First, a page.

Tis the season for breaking out that shovel and getting your hands in the soil to plant the new seeds for that spring garden. My husband and I have been rather busy putting ours together. We planned on doing small things but that had quickly climbed to 3 raised beds, 9 tomato plants (6 normal and 3 cherry), 14 potatoes planted, 4 trees (2 breeds of avocados, a lemon, and a clementine), 6 basil plants, 6 batches of strawberries, kale, spinach, carrots, rosemary, zucchini and enough onions to make any one cry. The crazy part is – we aren’t done! We are still going to peppers, more herbs, cantaloupe, watermelon, and even black beans. (Deep breath in!)
How am I going to take care of all this? I know I am in way over my head but I love it! It gives me something to do to provide for my family all year round and I bought my hubby a dehydrator for his birthday so now we can so even more! But I am not doing this all on my own of course. I have my husband’s help but, most of all, I have Emma! And she is a great help! Sometimes it’s not in the way I would want but she is there none the less and this is my chance to teach her something that she won’t learn in school.
She will get to learn where her food comes from and how hard it is to actually get it. That it takes time and a lot of work just to get one plant to grow. She will learn responsibility (which is dying fast in our young people today) and how to take care of something other than herself. She will learn about death and how not all plants make it, but there’s where learning from mistakes and problem solving come in. She will learn how to fix something to make it better.
All of these things she should be learning at school but she won’t. I know I didn’t. I didn’t learn anything about responsibility from public school. I learned that all from home. I was a nine year old out riding on the trails by my house with my own horse (of which I started providing everything for by age 14) with no one. How? I knew how to take care of myself and what to do in case of an emergency. We still didn’t have cell phones at that time. I am actually happy to say that I can remember a time when people weren’t strapped to the little device. So my mom would drop me off, I would go ride and then return at the allotted time planned. Because I was taught all the lessons above at a young age, I was able to do so much more. It came with more responsibility but my childhood was something that most little girls only dream about.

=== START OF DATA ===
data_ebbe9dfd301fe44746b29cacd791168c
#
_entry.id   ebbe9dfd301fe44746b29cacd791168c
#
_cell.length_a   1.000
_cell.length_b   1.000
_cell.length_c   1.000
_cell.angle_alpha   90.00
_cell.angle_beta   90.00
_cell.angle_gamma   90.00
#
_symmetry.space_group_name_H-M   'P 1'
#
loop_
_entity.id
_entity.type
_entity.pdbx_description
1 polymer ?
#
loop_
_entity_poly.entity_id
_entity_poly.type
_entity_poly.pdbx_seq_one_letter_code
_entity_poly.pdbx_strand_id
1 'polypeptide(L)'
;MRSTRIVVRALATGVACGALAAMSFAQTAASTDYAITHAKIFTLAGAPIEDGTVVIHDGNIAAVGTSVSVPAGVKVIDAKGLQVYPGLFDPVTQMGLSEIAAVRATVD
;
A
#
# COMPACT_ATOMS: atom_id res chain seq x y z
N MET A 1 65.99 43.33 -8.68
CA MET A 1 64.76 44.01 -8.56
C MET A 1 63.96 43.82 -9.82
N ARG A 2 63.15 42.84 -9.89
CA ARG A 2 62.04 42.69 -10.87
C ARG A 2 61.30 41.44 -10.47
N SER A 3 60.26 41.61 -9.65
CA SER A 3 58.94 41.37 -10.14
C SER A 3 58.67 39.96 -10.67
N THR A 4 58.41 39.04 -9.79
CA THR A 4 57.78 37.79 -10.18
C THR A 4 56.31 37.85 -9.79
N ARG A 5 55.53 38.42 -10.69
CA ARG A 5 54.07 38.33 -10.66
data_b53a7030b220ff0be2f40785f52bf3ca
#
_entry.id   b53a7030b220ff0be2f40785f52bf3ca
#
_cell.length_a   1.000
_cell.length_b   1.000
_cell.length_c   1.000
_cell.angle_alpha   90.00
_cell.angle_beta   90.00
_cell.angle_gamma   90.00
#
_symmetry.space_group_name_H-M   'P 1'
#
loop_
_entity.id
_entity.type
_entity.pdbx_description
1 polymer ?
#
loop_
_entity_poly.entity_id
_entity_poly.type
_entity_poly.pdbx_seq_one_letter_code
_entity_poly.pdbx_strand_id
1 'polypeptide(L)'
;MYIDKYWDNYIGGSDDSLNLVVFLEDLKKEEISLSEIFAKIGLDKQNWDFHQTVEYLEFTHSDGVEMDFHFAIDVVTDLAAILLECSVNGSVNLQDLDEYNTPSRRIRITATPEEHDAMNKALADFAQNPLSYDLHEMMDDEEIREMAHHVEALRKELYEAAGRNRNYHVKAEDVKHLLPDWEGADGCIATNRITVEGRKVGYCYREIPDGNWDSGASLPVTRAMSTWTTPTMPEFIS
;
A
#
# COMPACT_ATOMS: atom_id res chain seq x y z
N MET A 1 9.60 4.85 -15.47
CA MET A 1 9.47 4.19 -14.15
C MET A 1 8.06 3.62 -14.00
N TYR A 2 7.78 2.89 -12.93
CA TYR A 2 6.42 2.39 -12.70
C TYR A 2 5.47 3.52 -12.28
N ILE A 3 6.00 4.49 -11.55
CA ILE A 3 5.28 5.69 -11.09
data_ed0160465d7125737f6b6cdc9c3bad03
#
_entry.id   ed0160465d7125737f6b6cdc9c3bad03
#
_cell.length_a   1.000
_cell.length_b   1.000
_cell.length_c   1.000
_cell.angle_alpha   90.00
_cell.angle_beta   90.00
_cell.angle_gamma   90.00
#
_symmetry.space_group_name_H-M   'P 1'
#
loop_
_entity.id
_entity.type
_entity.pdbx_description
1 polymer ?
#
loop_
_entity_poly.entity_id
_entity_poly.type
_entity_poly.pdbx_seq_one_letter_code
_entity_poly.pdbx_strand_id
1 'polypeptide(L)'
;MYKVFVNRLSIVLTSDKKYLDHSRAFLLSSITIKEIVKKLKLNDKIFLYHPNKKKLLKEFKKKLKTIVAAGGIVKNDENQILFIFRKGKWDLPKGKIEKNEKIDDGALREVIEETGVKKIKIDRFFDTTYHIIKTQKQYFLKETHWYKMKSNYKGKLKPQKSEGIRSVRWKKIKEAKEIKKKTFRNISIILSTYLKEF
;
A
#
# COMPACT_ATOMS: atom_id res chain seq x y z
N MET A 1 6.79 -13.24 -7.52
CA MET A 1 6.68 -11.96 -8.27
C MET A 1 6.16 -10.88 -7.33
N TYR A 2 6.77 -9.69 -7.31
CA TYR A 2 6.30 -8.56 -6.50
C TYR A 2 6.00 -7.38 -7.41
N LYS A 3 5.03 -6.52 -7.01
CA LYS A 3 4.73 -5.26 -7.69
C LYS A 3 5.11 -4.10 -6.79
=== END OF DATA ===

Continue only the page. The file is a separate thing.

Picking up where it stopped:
I just didn’t have one horse, I, at one time, owned five. I trained one colt and brought another home. He bonded with my mom and now he is ten and is her trail horse. I got to do 4-H and dominate in my class, I got to go to AWANA a earn my Citation Award, I have 300 Endurance Riding Miles under my belt and countless other Horse Show ribbons in a box in storage. This isn’t to gloat but rather to show what some training about the simple things life can do. Where someone can go if they are given the right tools.
I want to equip my daughter to be successful. I want her to grow up and be her own person and to do the things that she wants to do. It doesn’t have to be horses. My sister is 22 and has a thriving business as a hair designer called Beauty Designs by Audrey. She graduated high school with her first salon station and ready to start her career. My parents have a successful body work called Bowenology. My husband does Youtube videos now with his most popular one about Everydollar.com. What do these things all have in common? We are old fashion people who know that value of hard work, and the start of that for my daughter is going to be this garden.
So she is my gardening buddy and I can’t wait to show how to dig her first hole 🙂